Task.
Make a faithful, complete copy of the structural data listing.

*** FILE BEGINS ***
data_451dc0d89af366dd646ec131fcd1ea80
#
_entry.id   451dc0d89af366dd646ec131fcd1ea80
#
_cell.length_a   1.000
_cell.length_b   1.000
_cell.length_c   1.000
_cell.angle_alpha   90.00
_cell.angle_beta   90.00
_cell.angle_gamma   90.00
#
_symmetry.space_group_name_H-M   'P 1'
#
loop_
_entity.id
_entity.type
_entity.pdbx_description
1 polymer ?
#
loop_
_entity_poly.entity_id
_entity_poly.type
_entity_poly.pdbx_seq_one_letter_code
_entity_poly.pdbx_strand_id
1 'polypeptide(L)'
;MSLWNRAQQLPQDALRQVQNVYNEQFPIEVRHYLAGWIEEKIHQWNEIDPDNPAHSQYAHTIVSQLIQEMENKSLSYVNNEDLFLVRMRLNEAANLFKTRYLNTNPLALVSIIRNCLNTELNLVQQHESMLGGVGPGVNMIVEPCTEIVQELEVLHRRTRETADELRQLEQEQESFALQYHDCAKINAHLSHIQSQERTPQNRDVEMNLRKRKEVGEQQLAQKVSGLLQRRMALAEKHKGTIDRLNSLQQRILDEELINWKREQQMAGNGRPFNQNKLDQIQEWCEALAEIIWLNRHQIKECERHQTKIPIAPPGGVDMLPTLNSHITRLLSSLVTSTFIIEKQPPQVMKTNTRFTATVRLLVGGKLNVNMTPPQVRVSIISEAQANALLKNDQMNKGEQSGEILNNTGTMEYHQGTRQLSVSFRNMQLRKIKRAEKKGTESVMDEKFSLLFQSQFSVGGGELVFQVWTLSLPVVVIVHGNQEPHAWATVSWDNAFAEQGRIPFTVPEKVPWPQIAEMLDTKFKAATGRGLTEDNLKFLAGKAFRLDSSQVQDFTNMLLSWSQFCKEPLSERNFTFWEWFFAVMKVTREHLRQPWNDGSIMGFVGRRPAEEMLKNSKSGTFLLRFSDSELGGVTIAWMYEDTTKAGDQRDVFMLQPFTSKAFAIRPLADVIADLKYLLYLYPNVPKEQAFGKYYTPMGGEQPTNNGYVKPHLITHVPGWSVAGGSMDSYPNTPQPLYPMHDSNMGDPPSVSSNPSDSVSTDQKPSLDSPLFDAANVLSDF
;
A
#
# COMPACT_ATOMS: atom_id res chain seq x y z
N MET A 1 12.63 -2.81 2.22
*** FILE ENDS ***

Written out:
data_451dc0d89af366dd646ec131fcd1ea80
#
_entry.id   451dc0d89af366dd646ec131fcd1ea80
#
_cell.length_a   1.000
_cell.length_b   1.000
_cell.length_c   1.000
_cell.angle_alpha   90.00
_cell.angle_beta   90.00
_cell.angle_gamma   90.00
#
_symmetry.space_group_name_H-M   'P 1'
#
loop_
_entity.id
_entity.type
_entity.pdbx_description
1 polymer ?
#
loop_
_entity_poly.entity_id
_entity_poly.type
_entity_poly.pdbx_seq_one_letter_code
_entity_poly.pdbx_strand_id
1 'polypeptide(L)'
;MSLWNRAQQLPQDALRQVQNVYNEQFPIEVRHYLAGWIEEKIHQWNEIDPDNPAHSQYAHTIVSQLIQEMENKSLSYVNNEDLFLVRMRLNEAANLFKTRYLNTNPLALVSIIRNCLNTELNLVQQHESMLGGVGPGVNMIVEPCTEIVQELEVLHRRTRETADELRQLEQEQESFALQYHDCAKINAHLSHIQSQERTPQNRDVEMNLRKRKEVGEQQLAQKVSGLLQRRMALAEKHKGTIDRLNSLQQRILDEELINWKREQQMAGNGRPFNQNKLDQIQEWCEALAEIIWLNRHQIKECERHQTKIPIAPPGGVDMLPTLNSHITRLLSSLVTSTFIIEKQPPQVMKTNTRFTATVRLLVGGKLNVNMTPPQVRVSIISEAQANALLKNDQMNKGEQSGEILNNTGTMEYHQGTRQLSVSFRNMQLRKIKRAEKKGTESVMDEKFSLLFQSQFSVGGGELVFQVWTLSLPVVVIVHGNQEPHAWATVSWDNAFAEQGRIPFTVPEKVPWPQIAEMLDTKFKAATGRGLTEDNLKFLAGKAFRLDSSQVQDFTNMLLSWSQFCKEPLSERNFTFWEWFFAVMKVTREHLRQPWNDGSIMGFVGRRPAEEMLKNSKSGTFLLRFSDSELGGVTIAWMYEDTTKAGDQRDVFMLQPFTSKAFAIRPLADVIADLKYLLYLYPNVPKEQAFGKYYTPMGGEQPTNNGYVKPHLITHVPGWSVAGGSMDSYPNTPQPLYPMHDSNMGDPPSVSSNPSDSVSTDQKPSLDSPLFDAANVLSDF
;
A
#
# COMPACT_ATOMS: atom_id res chain seq x y z
N MET A 1 12.63 -2.81 2.22